Sometimes, slashing is easy to spot: We easily spot slashing when we see students practice with hesitation, with tentativeness, with reservation. But slashing becomes more difficult to spot when hidden amidst loud kiais and a lot of exertion. Cutting, you see, and as Musashi so aptly put it, comes not as a matter of effort, per se, but as a matter of “resolute spirit.” And, though it wouldn’t be advised in combat, one can exercise resolute spirit without speed or power. One can exercise resolute spirit at golf, flower arranging, popcorn cooking, etc.
Though challenging to put into words, resolute spirit, as I see it, comes when the whole self/psyche acts without reservation, or even without self-awareness. And it is not all too difficultly achieved in the right context.
For example, though I was hardly one of its pioneers, I was one of the earlier adopters of adrenaline stress response training, especially for women’s self-defense classes. In a matter of hours, armed with little more than elbow and knee techniques, women can learn to hold their ground against an attacker. I don’t assert by any stretch of the imagination that they become fully proficient fighters, but they can accomplish quite a lot with relatively little.
In fostering their abilities, certain elements need to align (and I’m not saying anything other people haven’t already said): They need access to few gross motor techniques into which they can input their full selves, and they need to feel threatened just enough to cause an adrenaline drop. In feeling real danger, they see no way out but rely on the tools they were given, and to through full commitment by their bodies and psyches.
They do so with resolute spirit.
What they do in that context amounts to something different than what we too often see, which is technique done thoughtfully or measuredly, or worse, half-heartedly. What they do is not the same as just an expenditure of great effort, which, again, is just slashing.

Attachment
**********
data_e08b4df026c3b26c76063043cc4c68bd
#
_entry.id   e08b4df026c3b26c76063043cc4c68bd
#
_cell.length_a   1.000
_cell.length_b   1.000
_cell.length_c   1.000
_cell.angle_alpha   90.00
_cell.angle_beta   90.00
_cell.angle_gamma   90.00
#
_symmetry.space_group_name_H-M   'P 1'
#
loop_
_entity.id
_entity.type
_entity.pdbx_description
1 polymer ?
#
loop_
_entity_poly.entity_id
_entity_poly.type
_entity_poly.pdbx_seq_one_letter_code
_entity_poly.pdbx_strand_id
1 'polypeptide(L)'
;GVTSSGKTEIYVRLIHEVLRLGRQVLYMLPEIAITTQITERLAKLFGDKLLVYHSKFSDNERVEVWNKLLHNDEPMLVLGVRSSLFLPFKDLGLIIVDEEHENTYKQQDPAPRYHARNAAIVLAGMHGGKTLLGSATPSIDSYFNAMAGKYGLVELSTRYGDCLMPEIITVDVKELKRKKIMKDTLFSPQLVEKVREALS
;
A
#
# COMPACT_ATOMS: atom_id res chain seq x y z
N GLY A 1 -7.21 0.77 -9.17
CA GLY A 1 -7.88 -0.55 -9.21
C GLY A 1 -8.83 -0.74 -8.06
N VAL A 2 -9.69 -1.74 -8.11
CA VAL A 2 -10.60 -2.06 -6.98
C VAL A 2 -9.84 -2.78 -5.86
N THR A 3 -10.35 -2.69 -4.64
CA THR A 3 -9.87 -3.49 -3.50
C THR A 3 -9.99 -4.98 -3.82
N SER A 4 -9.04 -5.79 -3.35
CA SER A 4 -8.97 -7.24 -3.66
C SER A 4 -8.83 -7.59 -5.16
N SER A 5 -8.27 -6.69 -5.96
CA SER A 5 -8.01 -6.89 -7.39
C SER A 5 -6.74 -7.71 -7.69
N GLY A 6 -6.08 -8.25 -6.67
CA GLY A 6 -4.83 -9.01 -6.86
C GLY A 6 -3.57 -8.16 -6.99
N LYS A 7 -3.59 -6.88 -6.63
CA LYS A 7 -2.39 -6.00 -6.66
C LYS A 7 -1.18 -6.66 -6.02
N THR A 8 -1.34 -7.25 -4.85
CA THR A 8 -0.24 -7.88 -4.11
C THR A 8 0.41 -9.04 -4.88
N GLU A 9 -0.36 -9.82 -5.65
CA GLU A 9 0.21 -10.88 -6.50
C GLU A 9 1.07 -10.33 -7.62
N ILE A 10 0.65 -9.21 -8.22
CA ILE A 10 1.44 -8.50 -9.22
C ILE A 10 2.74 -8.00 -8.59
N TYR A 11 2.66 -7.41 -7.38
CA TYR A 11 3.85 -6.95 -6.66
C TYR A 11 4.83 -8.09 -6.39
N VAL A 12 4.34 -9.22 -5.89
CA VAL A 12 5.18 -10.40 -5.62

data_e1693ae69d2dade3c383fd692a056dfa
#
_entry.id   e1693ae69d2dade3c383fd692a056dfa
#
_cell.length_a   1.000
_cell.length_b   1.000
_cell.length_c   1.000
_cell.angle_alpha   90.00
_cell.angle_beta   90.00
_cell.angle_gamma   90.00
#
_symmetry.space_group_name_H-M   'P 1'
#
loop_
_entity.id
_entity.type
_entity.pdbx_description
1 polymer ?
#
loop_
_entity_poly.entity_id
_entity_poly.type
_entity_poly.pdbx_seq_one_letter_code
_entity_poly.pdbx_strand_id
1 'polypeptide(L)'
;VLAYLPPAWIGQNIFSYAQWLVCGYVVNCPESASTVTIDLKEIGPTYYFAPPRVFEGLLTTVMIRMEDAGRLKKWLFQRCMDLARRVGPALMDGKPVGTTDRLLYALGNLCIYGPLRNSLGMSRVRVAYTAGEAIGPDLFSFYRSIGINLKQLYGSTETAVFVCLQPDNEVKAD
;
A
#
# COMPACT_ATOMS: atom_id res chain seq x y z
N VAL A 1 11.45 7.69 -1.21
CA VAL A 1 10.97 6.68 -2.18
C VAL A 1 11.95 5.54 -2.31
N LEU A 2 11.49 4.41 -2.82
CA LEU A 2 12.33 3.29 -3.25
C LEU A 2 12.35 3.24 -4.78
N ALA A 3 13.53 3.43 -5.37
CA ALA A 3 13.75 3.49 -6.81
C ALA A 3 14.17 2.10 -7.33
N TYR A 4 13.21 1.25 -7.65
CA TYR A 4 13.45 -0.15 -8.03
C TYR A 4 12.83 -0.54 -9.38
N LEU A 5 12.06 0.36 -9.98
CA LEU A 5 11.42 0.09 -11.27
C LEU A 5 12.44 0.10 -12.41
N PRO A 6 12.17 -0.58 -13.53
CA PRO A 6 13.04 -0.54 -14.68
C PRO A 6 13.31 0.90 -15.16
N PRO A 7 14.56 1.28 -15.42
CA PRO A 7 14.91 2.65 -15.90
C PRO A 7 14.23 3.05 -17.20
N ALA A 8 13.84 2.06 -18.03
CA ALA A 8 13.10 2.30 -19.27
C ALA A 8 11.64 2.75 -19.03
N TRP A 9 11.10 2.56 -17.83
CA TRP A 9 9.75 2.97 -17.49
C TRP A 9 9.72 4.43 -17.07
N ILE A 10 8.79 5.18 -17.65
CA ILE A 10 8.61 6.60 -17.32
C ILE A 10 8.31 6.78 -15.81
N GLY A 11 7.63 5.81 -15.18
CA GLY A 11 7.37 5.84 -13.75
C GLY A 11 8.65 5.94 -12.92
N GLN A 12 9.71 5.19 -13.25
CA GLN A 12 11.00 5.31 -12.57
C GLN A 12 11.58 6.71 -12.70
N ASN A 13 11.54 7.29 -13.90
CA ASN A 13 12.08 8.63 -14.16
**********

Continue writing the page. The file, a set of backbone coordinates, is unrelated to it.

The reason we don’t see cutting as often as we might hope results from many different factors. One, for example, is a failure to position oneself well enough to commit to a technique while secure in the notion that one is (momentarily) safe to do so.
More generally, slashing comes down to a lack of resolute confidence in the technique, which can itself emerge from a lack of proper practice. “Resolute spirit” emerges, at least in part, from repeated action in the context of question. In this case, martial arts technique must occur within realistic circumstance, or at least what we can closely approximate to realism when bearing safety in mind.
Those who do not know what it is to employ a technique realistically will rightfully waiver in the execution of that technique when confronted with reality.
For now, however, let me return to the point at hand, which affirms the power and importance of “resolute spirit.” One technique done with resolute spirit is worth a thousand done without. This we must never take lightly. The ability to commit oneself to a course of action does not come easily, but without it, we’ll only slash our way through our lives. With it, we gain great power, for if a nine-pound cat can chase a grown woman into a bathroom, imagine what a fully grown martial artist could accomplish. And if you cannot imagine it well enough on your own, just read up on the author of the original quotation; if anyone has ever earned the credibility to speak with authority on cutting, he’s probably the one.